Route 66, the legendary highway that linked Chicago to Los Angeles before it was superseded by interstate freeways, was once known as “America’s Main Street”. The last stretch, before the highway meets the Pacific, is a bleak reminder of how the automobile has drained life from main streets all over the country and fostered low-density sprawl. The dreary succession of cheap storefronts and workshops is ripe for redevelopment, though a parade of over-scaled commercial buildings would only increase the feeling of sterility.
Shining out from this urban wasteland is Granville 1500, a low-rise, high density mixed-use complex that the architect likens to an urban village. It aims to regenerate this section of Santa Monica Boulevard and initiate the process of transforming it into a pedestrian-friendly zone - as West Hollywood has done so successfully, a few kilometers to the east. Ironically, it occupies the site of a former car dealership. It is the latest in a collection of urbane projects that won LOHA (Lorcan O’Herlihy Architects) three major awards from THE PLAN last year, and it is located next to one of those, Westgate 1515. Both extend the full width of a city block, both comprise four floors of apartments rising from a podium of street-level retail and subterranean parking, and both have been bought by UCLA for student housing. And yet, though they are of equal size and are both clad in a similar ribbed metal - a LOHA trademark, as white enameled metal panels were for Richard Meier -, they each have a distinctive character.
Westgate 1515 steps up to the building line with a porous white façade of splayed window openings that contrast with reticent black-toned side elevations. In contrast, Granville 1500 comprises three boldly sculptured blocks set back from a podium that is itself cut away sharply at the corners, folded and recessed at the center to widen the sidewalk and mediate between the private and public realms. The cladding is a mid-gray that appears lighter or darker as the sun moves around, raking the surface and animating the ribbed panels. The central block has a complex interplay of flat and curved planes that play off the orthogonal blocks to either side. Bridges link them at the three upper levels and the shapes define a trio of parterres, landscaped with drought-resistant plantings.
The largest of these has a pool and all three have movable seating to foster social gatherings of every size. View corridors to north and south provide a visual link to the surrounding community, channel breezes, and pull in natural light.
Granville 1500 is deceptively simple, and classy in an understated way. It is architecture as art and, though it was constructed on a tight budget, it is far superior to the self-styled “luxury” apartment towers scattered around West L.A. Over a century of exponential growth, most Angelenos aspired to own a single-family house with a front and back garden, a wasteful typology that still predominates. In the condominiums that Lorcan O’Herlihy designed in West Hollywood, and now in larger, more widely distributed projects, he and his firm are proposing a new model: denser, yet expansive in feeling, full of character and energy. This project offers its tenants multiple perspectives from bridges and terraces, and a harmonious balance of privacy and sociability. There is a constant sense of discovery as you walk around the blocks and linger in the spaces between; a tension between mass and void, and a steady rhythm in the fenestration. The distinctive forms and spaces break up the mass of the approximately 29,000 sq. m building and create a strong sense of place in a featureless location.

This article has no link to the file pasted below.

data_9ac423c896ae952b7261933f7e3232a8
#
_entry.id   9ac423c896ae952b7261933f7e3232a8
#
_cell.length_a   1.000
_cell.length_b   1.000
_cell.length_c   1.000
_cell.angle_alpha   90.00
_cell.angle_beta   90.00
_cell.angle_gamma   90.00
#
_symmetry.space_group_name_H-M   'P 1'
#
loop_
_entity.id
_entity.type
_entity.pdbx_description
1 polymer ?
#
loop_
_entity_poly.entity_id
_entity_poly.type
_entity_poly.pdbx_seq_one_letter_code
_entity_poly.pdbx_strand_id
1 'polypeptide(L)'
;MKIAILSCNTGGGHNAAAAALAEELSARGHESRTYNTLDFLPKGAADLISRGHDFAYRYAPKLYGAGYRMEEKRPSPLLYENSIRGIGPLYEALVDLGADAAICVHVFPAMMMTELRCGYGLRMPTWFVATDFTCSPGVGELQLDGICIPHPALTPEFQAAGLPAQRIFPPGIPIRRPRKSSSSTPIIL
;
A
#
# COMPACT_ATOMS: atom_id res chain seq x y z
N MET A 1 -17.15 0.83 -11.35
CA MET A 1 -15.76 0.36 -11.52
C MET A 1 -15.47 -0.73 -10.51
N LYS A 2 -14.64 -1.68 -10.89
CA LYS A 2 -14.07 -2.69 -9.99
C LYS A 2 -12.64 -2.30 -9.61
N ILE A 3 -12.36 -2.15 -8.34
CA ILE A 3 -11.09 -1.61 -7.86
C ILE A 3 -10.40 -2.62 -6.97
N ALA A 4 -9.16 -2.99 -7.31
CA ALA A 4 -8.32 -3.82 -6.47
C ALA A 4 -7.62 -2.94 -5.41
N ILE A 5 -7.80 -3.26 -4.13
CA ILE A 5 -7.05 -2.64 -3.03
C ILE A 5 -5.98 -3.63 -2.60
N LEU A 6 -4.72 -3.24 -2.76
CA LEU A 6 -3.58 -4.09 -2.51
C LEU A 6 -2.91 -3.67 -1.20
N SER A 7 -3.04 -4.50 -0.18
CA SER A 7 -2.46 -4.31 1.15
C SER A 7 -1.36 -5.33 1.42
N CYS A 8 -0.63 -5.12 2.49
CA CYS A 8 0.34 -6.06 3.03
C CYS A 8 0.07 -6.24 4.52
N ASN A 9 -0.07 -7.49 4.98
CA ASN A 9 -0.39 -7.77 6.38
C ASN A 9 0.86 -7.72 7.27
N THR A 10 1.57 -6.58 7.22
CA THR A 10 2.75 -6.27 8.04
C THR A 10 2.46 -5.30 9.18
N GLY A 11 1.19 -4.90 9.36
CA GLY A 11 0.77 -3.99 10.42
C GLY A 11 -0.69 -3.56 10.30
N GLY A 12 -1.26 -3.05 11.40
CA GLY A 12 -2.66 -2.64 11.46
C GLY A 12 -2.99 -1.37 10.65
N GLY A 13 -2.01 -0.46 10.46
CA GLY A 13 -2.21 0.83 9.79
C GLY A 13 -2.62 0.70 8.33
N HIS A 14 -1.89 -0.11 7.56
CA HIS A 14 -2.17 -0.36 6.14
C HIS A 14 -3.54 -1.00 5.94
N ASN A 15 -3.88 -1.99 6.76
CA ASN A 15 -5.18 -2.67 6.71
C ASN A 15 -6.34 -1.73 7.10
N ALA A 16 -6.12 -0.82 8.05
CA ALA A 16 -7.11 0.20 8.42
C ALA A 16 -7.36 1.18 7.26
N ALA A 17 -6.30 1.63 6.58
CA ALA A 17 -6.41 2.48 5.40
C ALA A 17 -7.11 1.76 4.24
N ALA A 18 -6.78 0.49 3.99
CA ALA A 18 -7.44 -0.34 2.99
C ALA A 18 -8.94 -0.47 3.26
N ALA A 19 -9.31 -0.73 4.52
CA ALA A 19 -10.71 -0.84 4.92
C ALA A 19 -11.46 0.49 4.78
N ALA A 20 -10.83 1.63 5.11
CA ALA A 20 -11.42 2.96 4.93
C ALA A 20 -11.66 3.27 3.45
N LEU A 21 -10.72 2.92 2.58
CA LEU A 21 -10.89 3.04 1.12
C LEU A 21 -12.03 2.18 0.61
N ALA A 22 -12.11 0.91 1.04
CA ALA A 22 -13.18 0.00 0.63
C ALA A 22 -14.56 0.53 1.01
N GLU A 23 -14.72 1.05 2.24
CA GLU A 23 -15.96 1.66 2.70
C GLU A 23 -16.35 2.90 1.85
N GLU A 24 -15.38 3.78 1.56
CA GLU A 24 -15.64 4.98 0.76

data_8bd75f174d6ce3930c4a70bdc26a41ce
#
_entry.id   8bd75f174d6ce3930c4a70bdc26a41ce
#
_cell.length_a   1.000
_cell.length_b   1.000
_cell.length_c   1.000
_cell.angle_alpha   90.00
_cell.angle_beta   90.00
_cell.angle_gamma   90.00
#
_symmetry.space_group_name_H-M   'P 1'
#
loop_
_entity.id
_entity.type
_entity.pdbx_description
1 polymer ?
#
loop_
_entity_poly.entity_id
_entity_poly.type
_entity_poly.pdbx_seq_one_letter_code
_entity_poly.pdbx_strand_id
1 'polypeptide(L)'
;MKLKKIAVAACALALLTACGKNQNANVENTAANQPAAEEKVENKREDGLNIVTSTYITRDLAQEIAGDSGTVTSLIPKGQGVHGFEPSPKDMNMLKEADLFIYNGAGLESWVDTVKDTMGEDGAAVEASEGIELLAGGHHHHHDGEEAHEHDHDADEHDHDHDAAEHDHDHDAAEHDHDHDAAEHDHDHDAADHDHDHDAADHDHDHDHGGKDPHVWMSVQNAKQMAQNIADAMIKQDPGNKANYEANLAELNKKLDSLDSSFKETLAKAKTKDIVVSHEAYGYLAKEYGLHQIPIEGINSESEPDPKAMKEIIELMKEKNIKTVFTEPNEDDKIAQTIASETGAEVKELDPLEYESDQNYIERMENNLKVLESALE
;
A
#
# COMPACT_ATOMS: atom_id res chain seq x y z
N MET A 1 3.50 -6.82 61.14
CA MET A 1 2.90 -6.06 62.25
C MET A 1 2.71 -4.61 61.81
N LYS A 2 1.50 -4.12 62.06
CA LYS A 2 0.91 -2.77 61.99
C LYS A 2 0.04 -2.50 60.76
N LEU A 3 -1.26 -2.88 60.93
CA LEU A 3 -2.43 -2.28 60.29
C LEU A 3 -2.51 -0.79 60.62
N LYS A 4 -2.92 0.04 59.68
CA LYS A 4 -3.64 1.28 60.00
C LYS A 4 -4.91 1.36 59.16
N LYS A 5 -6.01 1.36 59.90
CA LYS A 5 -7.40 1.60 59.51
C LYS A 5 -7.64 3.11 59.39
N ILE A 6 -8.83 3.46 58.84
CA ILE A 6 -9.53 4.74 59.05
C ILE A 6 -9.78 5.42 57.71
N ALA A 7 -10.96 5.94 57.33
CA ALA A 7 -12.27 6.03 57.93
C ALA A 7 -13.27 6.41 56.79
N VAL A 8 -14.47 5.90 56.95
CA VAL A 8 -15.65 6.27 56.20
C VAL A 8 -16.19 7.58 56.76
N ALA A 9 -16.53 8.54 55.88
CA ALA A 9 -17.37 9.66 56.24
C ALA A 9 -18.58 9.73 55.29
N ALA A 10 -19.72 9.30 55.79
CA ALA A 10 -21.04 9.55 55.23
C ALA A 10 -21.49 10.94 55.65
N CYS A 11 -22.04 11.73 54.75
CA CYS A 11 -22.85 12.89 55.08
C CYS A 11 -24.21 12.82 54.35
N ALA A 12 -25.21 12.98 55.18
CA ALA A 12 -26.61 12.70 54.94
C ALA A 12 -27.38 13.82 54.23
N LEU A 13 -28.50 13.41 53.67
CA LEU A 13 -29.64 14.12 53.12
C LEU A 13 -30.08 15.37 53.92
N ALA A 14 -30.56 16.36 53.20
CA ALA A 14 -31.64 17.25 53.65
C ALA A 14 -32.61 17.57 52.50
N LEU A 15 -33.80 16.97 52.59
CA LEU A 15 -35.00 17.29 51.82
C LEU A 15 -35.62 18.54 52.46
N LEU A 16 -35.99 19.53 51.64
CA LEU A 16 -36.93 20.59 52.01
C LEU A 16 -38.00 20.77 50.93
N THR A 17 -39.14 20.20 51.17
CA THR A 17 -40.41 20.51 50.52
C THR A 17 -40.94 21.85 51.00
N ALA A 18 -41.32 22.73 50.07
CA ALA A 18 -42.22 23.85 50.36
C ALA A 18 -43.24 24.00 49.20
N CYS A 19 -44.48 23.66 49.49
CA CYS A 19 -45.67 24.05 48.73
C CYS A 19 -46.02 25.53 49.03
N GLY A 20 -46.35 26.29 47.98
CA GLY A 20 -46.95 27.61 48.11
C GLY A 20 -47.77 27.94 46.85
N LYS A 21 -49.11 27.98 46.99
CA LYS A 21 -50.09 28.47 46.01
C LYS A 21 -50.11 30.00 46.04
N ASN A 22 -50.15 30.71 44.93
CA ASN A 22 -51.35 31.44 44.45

Within the three blocks, 153 units (a mix of studios, one- and two-bedroom apartments) open off short corridors. The plans are well-varied and every room has expansive glazing, with sliders opening onto recessed balconies. For students this offers a more rewarding environment than conventional dormitories, and they benefit from being in a real-life community, a short bus or bicycle ride from the campus and the beach, rather than an academic ghetto on the edge of the campus. Two shops and two restaurants occupy the ground floor and there is a choice of buses, light rail and (coming soon) a metro line, linking this location to greater L.A.
And it is good news for the neighbors, who can now look forward to more enlightened development, human-scaled architecture and improved amenities that should further enhance the pleasure of living so close to the ocean and the vibrant, though costly community of Santa Monica. One can imagine this former traffic artery being narrowed and landscaped in the near future, with outdoor restaurants and cafés, bicycle paths, and a central lane for electric buses, self-driving cars, and autonomous nighttime deliveries. That is part of Lorcan O’Herlihy’s vision as he rethinks his home city, block by block, and he may live to see it.
Location: Los Angeles, California, USA
Completion Date: 2021
Client: CIM Group
Gross Floor Area: 29,000 m2
Architect: LOHA Lorcan O’Herlihy Architects
Principal in Charge: Lorcan O’Herlihy
Project Manager: Judson Buttner
Main Contractor: Suffolk
Structural and Civil: John Labib & Associates
Landscape: LA Group
Waterproofing: James West
Interior Design: Ariel Fox Design
Lighting: Bega Gantenbrink-Leuchten
Photography by Paul Vu
Portrait image by Colin Lenton
All images courtesy of LOHA Lorcan O’Herlihy Architects